What was your transition to Bowdoin like? Be careful before you answer, because this is a political question. Your race, your class and your background likely played important roles in your adjustment. This column is a transcription of my own transition as a low-income Black man, as well as a more general reflection of racialized space on campus.
Odds are you were just entering high school, or soon would, as the world got its first taste of the next big white rapper, Mac Miller, aka Easy Mac with the Cheesy Raps. “Blue Slide Park” dropped in late 2011 right as I was in my freshman year of high school.
In 2018, Bowdoin topped the Princeton Review’s list of colleges with the best financial aid. The College is without question committed to making higher education more accessible and prides itself on meeting students’ full demonstrated need.
If you’ve attended a campus event recently—anything from first-year move in to a senior networking and interviewing workshop—you’ve likely seen the new Bowdoin Votes tables, staffed by students eager to help their peers register to vote.
This fall, President Rose welcomed us back to campus with an email which included a section entitled “Our Commitment to Our Hourly Employees” in which he presented the College as an institution committed to its employees—a deceptive attempt to suggest serious introspection on the part of the College these past few months.
I can only assume that the Pine Street Apartments were named for the magnificent evergreens that surrounded them on three sides, sheltering residents from loud traffic. For years, many students chose to live there because of the beautiful and quiet environs.
I often struggle to follow—and rarely attempt to contribute to—conversations that veer into the nebulous realm of “gaming culture.” From my clumsy “Mario Kart” skills that cost me a middle school friendship to the non-committal nods I give in response to “Fortnite” references, it is safe to say that video games exist firmly outside of my comfort zone.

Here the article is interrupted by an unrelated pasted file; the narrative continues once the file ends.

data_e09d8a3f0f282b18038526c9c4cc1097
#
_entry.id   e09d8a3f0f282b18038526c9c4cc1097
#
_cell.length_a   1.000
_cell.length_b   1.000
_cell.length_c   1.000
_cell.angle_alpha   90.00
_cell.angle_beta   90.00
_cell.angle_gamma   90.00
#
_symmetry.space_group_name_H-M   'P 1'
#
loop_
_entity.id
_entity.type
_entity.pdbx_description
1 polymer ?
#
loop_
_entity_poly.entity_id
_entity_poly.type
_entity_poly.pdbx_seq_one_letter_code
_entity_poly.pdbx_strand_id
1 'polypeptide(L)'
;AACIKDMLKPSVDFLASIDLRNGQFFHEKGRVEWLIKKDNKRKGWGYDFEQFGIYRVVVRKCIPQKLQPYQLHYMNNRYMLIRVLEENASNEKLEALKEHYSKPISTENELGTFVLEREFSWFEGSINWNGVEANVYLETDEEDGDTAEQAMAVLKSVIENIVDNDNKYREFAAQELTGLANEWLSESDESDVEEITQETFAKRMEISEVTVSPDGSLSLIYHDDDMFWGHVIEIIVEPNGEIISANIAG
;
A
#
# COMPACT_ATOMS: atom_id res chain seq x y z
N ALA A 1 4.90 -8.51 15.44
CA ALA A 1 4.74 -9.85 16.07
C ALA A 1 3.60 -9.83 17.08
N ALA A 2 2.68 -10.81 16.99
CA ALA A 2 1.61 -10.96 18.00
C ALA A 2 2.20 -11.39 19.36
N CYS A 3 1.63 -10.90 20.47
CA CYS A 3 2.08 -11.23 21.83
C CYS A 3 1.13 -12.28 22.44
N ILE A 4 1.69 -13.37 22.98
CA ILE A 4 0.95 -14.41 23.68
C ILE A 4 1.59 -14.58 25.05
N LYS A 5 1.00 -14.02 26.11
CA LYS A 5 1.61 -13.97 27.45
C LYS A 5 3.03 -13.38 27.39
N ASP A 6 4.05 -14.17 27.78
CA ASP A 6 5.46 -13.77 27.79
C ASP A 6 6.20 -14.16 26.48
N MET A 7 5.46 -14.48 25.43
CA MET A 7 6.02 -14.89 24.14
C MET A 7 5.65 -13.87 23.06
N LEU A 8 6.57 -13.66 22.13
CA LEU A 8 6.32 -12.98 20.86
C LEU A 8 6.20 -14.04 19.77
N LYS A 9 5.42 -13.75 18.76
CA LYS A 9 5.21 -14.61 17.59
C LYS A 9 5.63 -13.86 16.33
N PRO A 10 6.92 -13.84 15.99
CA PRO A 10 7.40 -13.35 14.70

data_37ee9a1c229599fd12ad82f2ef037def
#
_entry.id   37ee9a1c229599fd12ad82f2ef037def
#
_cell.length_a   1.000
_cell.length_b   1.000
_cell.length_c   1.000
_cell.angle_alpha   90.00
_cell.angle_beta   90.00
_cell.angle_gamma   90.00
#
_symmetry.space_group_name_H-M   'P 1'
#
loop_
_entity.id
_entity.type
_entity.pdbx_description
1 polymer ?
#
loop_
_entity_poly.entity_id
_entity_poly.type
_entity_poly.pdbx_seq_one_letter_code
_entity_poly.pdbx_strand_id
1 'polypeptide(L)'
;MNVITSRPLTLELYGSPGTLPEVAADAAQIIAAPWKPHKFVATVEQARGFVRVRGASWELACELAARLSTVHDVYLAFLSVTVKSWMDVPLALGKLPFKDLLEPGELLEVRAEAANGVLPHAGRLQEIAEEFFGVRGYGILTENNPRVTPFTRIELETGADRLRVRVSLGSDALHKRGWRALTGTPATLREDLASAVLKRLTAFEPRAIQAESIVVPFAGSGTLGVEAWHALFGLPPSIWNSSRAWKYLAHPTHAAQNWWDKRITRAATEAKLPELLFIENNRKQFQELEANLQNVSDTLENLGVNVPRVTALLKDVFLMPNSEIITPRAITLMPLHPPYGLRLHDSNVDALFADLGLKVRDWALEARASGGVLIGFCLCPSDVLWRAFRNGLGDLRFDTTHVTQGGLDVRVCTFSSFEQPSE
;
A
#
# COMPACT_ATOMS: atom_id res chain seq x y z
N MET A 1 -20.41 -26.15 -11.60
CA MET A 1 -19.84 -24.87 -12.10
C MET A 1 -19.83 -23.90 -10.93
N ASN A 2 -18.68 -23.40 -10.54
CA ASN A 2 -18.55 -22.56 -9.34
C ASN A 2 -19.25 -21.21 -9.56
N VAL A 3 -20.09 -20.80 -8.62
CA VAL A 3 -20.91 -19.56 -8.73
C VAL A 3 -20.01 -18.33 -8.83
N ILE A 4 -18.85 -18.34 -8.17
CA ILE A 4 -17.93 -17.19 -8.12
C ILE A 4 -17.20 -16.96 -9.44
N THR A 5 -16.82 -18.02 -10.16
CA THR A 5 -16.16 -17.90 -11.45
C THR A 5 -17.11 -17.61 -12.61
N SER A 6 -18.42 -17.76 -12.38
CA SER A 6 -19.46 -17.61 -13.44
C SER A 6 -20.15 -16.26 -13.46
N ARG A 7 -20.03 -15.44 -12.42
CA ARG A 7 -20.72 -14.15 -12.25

In April of 2016, in my junior year of high school, I came to Bowdoin on the first stop of a series of college tours that took me across New England. I don’t remember much from that inaugural visit, but I do remember one particular landmark: a small, red brick building on the north end of the quad.
Books are powerful objects, and the most formidable ones exceed the expectations of their own authors and immediate audience. One of the joys of studying and teaching literature is the opportunity to develop close relationships with those powerful objects, who become partners in lonely times or wise peers that you seek for advice.
We are writing out of a desire to contextualize the recent Orient article profiling the Peucinian Society. We cannot speak for all Peucinians and their experience in the society, nor are we trying to do so, but we would like to share our perspective as three dedicated and long-time members.
To the Editor,
I want to thank Harry DiPrinzio for his thought-provoking article in last week’s Orient concerning the financial challenges that confront many Bowdoin employees. A few factual errors aside, Harry’s article certainly rings true to me.
To the Editors,
I’m writing to comment on what the Orient reported in the article “Facilities workers struggle to make ends meet” as “forms of charity” to which Bowdoin has referred employees in times of economic hardship.